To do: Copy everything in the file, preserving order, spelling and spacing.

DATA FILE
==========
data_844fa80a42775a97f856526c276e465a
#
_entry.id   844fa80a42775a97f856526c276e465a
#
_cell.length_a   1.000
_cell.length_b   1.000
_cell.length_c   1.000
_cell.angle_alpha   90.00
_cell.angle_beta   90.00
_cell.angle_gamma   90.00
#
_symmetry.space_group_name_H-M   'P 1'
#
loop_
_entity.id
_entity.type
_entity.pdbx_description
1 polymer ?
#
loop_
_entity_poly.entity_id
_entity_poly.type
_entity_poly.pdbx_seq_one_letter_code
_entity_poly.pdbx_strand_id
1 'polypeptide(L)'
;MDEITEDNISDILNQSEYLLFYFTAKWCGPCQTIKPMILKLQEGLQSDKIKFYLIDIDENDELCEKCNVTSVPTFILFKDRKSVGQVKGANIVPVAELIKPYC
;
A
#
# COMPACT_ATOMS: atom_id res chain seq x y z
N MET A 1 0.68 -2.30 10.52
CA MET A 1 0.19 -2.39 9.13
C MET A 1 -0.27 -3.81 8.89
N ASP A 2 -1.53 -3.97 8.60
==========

data_844fa80a42775a97f856526c276e465a
#
_entry.id   844fa80a42775a97f856526c276e465a
#
_cell.length_a   1.000
_cell.length_b   1.000
_cell.length_c   1.000
_cell.angle_alpha   90.00
_cell.angle_beta   90.00
_cell.angle_gamma   90.00
#
_symmetry.space_group_name_H-M   'P 1'
#
loop_
_entity.id
_entity.type
_entity.pdbx_description
1 polymer ?
#
loop_
_entity_poly.entity_id
_entity_poly.type
_entity_poly.pdbx_seq_one_letter_code
_entity_poly.pdbx_strand_id
1 'polypeptide(L)'
;MDEITEDNISDILNQSEYLLFYFTAKWCGPCQTIKPMILKLQEGLQSDKIKFYLIDIDENDELCEKCNVTSVPTFILFKDRKSVGQVKGANIVPVAELIKPYC
;
A
#
# COMPACT_ATOMS: atom_id res chain seq x y z
N MET A 1 0.68 -2.30 10.52
CA MET A 1 0.19 -2.39 9.13
C MET A 1 -0.27 -3.81 8.89
N ASP A 2 -1.53 -3.97 8.60